Decisions relating to people are among the most consequential decisions founders make in the company-building journey. This is especially true for companies in the knowledge economy, because unlike traditional companies, new-economy companies have no physical assets or plant & machinery. Talent is your principal asset; hire the right people and they will find solutions to difficult problems, discover business models, recognize new opportunities, build new products, shape company culture and ultimately recruit other talented people.
When we look across the Lightspeed India portfolio, there is a clear relationship between the quality of people, quality of execution and ultimate success. Said another way, outlier execution ultimately revolves around people – quality, fit to the specific context, and how they are harnessed (alignment, culture, empowerment, process).
Given the importance of getting people decisions right, you would likely assume that most leaders are proactive, thoughtful and deliberate about the people they hire. But I’ve observed that hiring decisions are frequently made superficially, reactively, and sometimes even impulsively – all in the name of speed. While the decision-making is fast, the irony is that the vast majority of these decisions will actually slow the company down.
Imagine you’re building a complex, sophisticated machine (which is what the best organizations are). Would you just start putting together the first parts that come your way? Or would you invest some time and effort in designing the system, identifying the most critical parts, thinking about how those parts fit together and making sure you find the right ones? Which machine would ultimately go fastest and be most durable (or even simply work as intended) – the one assembled thoughtlessly but rapidly, or the one assembled deliberately and mindfully? The ultimate goal is to solve for speed and quality – to move fast while identifying and attracting the right people; those that will make a huge positive impact on the company.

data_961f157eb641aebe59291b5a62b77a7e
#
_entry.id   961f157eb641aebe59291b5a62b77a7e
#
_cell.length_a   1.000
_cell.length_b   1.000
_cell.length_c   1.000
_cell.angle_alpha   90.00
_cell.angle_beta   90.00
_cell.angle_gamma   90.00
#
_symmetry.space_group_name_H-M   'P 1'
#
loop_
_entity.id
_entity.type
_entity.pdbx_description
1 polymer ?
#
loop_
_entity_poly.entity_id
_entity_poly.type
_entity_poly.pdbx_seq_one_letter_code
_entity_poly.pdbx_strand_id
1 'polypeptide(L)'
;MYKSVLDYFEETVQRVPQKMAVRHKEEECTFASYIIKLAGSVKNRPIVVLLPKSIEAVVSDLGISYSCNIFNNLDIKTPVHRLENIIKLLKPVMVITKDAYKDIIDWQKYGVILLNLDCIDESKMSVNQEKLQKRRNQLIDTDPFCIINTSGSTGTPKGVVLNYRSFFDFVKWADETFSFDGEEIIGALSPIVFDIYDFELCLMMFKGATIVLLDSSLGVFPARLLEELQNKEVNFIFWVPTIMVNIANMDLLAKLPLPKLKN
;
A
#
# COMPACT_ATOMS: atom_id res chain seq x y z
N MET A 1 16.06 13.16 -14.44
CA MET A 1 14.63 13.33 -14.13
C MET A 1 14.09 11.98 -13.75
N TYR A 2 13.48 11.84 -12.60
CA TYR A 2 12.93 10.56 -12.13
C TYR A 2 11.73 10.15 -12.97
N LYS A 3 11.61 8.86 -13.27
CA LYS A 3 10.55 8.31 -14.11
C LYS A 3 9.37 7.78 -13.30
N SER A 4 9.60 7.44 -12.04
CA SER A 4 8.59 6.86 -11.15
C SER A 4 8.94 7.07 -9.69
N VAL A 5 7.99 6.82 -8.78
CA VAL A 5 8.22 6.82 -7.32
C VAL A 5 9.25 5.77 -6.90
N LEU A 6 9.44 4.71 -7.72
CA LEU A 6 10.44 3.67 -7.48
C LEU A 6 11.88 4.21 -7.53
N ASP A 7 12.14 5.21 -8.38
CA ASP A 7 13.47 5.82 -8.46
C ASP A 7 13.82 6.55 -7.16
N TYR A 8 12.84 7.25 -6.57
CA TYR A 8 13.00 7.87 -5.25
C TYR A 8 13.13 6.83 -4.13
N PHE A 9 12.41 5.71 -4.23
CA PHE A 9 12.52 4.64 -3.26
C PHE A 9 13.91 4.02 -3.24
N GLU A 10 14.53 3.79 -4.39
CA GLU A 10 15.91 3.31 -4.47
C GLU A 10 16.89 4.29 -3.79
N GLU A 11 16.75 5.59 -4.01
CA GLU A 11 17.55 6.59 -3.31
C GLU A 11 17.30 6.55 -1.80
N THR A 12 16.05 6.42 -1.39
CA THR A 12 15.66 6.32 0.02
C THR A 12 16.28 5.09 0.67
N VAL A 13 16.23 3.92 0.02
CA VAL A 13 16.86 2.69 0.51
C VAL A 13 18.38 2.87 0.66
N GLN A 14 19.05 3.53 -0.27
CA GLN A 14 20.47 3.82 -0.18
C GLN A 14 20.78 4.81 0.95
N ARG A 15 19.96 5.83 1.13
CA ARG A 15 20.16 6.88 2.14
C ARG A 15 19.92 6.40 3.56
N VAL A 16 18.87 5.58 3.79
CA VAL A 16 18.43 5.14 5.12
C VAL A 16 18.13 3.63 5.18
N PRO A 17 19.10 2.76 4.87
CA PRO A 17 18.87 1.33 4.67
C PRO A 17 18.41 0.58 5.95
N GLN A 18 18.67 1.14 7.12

This post captures some of the things I’ve learnt about how best to plan and execute on hiring leadership talent at early or growth stage companies in the knowledge economy in India. I hope you find this helpful and look forward to hearing what has or hasn’t worked for you.
Look into the future and around corners. Consider the following questions:
- What are the most important things your company will need to accomplish over the next 18-24 months?
- What capabilities will you need to accomplish those things?
- Where are your capabilities currently strong and where are they weak?
- What does that mean for the capabilities you need to build and the types of people you will need to hire?
Ask yourself what you value in the following areas:
- Personality traits e.g. curious, hungry, collaborative, intense
- Specific domain experience e.g. financial services, education, healthcare
- Specific capabilities e.g. problem-solving, sales, attracting talent
- What someone has seen e.g. rapid scaling, driving monetization, business model discovery etc
- Other attributes e.g. first-principles thinking, fast learners, bias to action